Considering the success of foreign fast-food chains in Korea, Taco Bell is something of an anomaly. After all, it’s not just mega-giants like McDonald’s or Burger King that have found a solid customer base here; there doesn’t seem to be a department store in Seoul without a Popeye’s Chicken, and both Dunkin’ Donuts and Baskin Robbins thrive as part of Korea’s café culture (maybe even more so than in the U.S.). On the other hand, the two Taco Bell locations in Seoul—the first opened in Itaewon last July, and now there’s another in Hongdae—are careful attempts by the company to expand once again into the R.O.K. minus the mistakes that cost its disappearance from Korean soil in the 1980s.
Taco Bell only has 240 restaurants in 19 companies outside of the U.S. When this statistic is set comparatively against the rapid globalization of other food brands, it seems that cheap Mexican fare isn’t quite as easily exported as hamburgers or fried chicken. This would make sense as one of the reasons that Taco Bell in Korea has been so slow in re-emerging, as well as the explanation behind these two locations. Itaewon is full of either international consumers, or consumers looking specifically for an international experience of some kind anyway. Hongdae is one of Seoul’s youngest and eclectic neighborhoods, and not only is it a popular night spot for foreigners, another burrito place, Dos Tacos, has already expanded successfully onto the exact same street.
The Korean Taco Bell experience isn’t particularly extraordinary—if you’re craving a terrific burrito, I would suggest either going to Dos Tacos (originally located in Gangnam but now with restaurants in a few other major neighborhoods) or taking a chance with smaller, hole-in-the-wall Mexican places that are scattered around the city. On the other hand, it is an interesting experience to try out Taco Bell in Korea (and as with all fast food, it’s terribly convenient).
It’s clear that the restaurant keeps to its promise of low prices; the most basic tacos and burritos are only 1,500 won and none of the a la carte items surpass 5,000 won. The combo pricing is generous as well, and apparently Taco Bell is the only fast food chain in Korea that offers free refills on soft drinks. Both the Itaewon and Hongdae locations are all about the interior décor as well: they offer walled booths and gleaming red seats, television screens embedded into the walls that play a constant loop of Taco Bell commercials, and wide sunny windows or atmospheric lighting. It’s a clear difference from most bleak, shabby Taco Bell locations that can be found in America, but the Korean executives clearly know their customer’s values and also their own clear necessity to step up the competition.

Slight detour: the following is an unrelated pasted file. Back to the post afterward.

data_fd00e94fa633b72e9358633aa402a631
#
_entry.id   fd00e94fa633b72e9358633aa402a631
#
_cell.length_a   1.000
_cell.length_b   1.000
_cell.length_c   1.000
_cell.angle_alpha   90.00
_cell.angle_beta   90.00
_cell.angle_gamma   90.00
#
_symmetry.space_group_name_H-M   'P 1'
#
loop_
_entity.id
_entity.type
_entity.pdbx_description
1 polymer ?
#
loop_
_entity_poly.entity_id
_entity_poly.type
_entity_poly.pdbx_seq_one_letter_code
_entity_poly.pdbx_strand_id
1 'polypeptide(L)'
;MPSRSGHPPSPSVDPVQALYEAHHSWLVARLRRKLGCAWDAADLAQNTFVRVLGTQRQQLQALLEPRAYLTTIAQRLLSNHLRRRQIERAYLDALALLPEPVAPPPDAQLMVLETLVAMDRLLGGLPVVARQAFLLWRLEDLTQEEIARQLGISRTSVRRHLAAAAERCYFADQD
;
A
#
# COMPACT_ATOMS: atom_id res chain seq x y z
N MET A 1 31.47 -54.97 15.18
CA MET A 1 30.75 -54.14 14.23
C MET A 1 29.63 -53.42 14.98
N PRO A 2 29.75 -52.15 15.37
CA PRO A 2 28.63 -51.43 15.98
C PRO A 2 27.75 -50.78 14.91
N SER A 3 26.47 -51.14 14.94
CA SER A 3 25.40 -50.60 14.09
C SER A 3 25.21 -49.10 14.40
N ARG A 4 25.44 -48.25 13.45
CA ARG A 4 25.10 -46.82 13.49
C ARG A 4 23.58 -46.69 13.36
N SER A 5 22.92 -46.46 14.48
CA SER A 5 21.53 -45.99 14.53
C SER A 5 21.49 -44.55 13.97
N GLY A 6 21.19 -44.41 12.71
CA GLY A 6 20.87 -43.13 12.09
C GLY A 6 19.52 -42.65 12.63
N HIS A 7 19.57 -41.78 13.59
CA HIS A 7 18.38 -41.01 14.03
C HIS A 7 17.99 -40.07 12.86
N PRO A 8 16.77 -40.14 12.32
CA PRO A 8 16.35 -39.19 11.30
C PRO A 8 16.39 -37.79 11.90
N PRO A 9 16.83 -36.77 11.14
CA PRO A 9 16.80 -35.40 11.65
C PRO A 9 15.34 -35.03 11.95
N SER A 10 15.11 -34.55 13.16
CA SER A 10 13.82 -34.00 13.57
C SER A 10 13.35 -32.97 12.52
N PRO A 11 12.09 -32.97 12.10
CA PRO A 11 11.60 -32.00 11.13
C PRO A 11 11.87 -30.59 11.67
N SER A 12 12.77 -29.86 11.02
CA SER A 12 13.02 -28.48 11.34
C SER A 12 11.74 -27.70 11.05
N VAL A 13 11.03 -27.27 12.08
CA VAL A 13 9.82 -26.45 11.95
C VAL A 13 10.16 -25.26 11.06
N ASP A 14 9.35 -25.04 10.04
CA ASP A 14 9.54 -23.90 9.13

Consider its cheap pricing and perhaps for the comfort value of the brand, Taco Bell’s food isn’t too bad. The meals don’t scrimp on ingredients, so thankfully the Fiesta Burritos give a balanced ratio of meat to rice/beans, and the vegetable toppings are fresh and plentiful. I remember the frenzy that the opening of the Itaewon location inspired last summer; the place was constantly packed and sometimes there were even lines reaching to the door. The majority of that welcome I can probably attribute to nostalgia for a familiar food item.
I would definitely urge any Seoul residents to satisfy Mexican food cravings somewhere else, though. With the recent expansion of Dos Tacos, it’s not difficult to find a moderately priced burrito in any of the popular hangout spots. There are also a few Tomatillo Grills located throughout—for example, this Chipotle-ish brand (with a la carte-priced margaritas) can be found in Gangnam’s financial district and also further up north near the Jongak subway station. To be honest, I’m always a bit suspicious when I find independent Mexican restaurants in Korea, but I suspect that hitting up these spots might be extremely rewarding and fun—I’m always hearing rumors about how they’ll give you a customer discount if you can order in Spanish, and so on.
It’s not any secret that South Korea isn’t the place to be for Mexican food, but the country is doing its best to catch up to the demand. If you’re a burrito lover—which of course, we all are—then the key is to refuse the easy way out (Taco Bell) and take on the initiative to hunt down a much better meal.